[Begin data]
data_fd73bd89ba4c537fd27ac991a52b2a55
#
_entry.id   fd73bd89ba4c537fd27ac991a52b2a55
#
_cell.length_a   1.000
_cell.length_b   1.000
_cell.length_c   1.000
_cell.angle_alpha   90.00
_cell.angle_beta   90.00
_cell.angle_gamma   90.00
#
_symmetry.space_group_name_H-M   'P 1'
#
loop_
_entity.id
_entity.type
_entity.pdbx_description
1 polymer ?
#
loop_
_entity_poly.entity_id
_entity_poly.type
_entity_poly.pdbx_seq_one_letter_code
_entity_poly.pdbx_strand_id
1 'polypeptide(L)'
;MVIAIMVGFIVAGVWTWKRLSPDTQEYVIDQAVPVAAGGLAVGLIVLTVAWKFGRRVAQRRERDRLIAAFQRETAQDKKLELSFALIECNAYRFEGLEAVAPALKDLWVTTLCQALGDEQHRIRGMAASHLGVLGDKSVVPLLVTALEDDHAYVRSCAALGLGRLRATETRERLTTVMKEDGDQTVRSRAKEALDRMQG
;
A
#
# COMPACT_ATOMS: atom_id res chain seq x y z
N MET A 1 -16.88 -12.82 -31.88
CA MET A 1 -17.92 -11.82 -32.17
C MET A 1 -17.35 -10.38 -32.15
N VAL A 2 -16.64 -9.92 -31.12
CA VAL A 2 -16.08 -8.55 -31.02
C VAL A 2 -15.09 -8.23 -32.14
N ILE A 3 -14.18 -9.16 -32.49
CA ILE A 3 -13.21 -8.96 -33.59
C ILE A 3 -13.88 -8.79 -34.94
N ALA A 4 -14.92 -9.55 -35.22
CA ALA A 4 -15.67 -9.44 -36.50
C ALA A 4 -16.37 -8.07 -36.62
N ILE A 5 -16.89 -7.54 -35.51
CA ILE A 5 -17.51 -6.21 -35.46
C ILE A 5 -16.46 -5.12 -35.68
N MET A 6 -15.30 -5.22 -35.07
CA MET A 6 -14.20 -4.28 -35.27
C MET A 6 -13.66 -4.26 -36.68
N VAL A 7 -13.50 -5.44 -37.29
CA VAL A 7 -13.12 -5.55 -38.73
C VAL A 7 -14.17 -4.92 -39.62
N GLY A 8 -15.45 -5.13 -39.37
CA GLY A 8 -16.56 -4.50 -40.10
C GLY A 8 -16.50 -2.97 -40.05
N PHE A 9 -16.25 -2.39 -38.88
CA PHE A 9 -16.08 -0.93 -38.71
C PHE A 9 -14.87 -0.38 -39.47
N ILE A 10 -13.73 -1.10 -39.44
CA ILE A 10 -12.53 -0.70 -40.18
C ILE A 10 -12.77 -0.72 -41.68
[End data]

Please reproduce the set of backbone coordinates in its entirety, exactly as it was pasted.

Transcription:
data_fd73bd89ba4c537fd27ac991a52b2a55
#
_entry.id   fd73bd89ba4c537fd27ac991a52b2a55
#
_cell.length_a   1.000
_cell.length_b   1.000
_cell.length_c   1.000
_cell.angle_alpha   90.00
_cell.angle_beta   90.00
_cell.angle_gamma   90.00
#
_symmetry.space_group_name_H-M   'P 1'
#
loop_
_entity.id
_entity.type
_entity.pdbx_description
1 polymer ?
#
loop_
_entity_poly.entity_id
_entity_poly.type
_entity_poly.pdbx_seq_one_letter_code
_entity_poly.pdbx_strand_id
1 'polypeptide(L)'
;MVIAIMVGFIVAGVWTWKRLSPDTQEYVIDQAVPVAAGGLAVGLIVLTVAWKFGRRVAQRRERDRLIAAFQRETAQDKKLELSFALIECNAYRFEGLEAVAPALKDLWVTTLCQALGDEQHRIRGMAASHLGVLGDKSVVPLLVTALEDDHAYVRSCAALGLGRLRATETRERLTTVMKEDGDQTVRSRAKEALDRMQG
;
A
#
# COMPACT_ATOMS: atom_id res chain seq x y z
N MET A 1 -16.88 -12.82 -31.88
CA MET A 1 -17.92 -11.82 -32.17
C MET A 1 -17.35 -10.38 -32.15
N VAL A 2 -16.64 -9.92 -31.12
CA VAL A 2 -16.08 -8.55 -31.02
C VAL A 2 -15.09 -8.23 -32.14
N ILE A 3 -14.18 -9.16 -32.49
CA ILE A 3 -13.21 -8.96 -33.59
C ILE A 3 -13.88 -8.79 -34.94
N ALA A 4 -14.92 -9.55 -35.22
CA ALA A 4 -15.67 -9.44 -36.50
C ALA A 4 -16.37 -8.07 -36.62
N ILE A 5 -16.89 -7.54 -35.51
CA ILE A 5 -17.51 -6.21 -35.46
C ILE A 5 -16.46 -5.12 -35.68
N MET A 6 -15.30 -5.22 -35.07
CA MET A 6 -14.20 -4.28 -35.27
C MET A 6 -13.66 -4.26 -36.68
N VAL A 7 -13.50 -5.44 -37.29
CA VAL A 7 -13.12 -5.55 -38.73
C VAL A 7 -14.17 -4.92 -39.62
N GLY A 8 -15.45 -5.13 -39.37
CA GLY A 8 -16.56 -4.50 -40.10
C GLY A 8 -16.50 -2.97 -40.05
N PHE A 9 -16.25 -2.39 -38.88
CA PHE A 9 -16.08 -0.93 -38.71
C PHE A 9 -14.87 -0.38 -39.47
N ILE A 10 -13.73 -1.10 -39.44
CA ILE A 10 -12.53 -0.70 -40.18
C ILE A 10 -12.77 -0.72 -41.68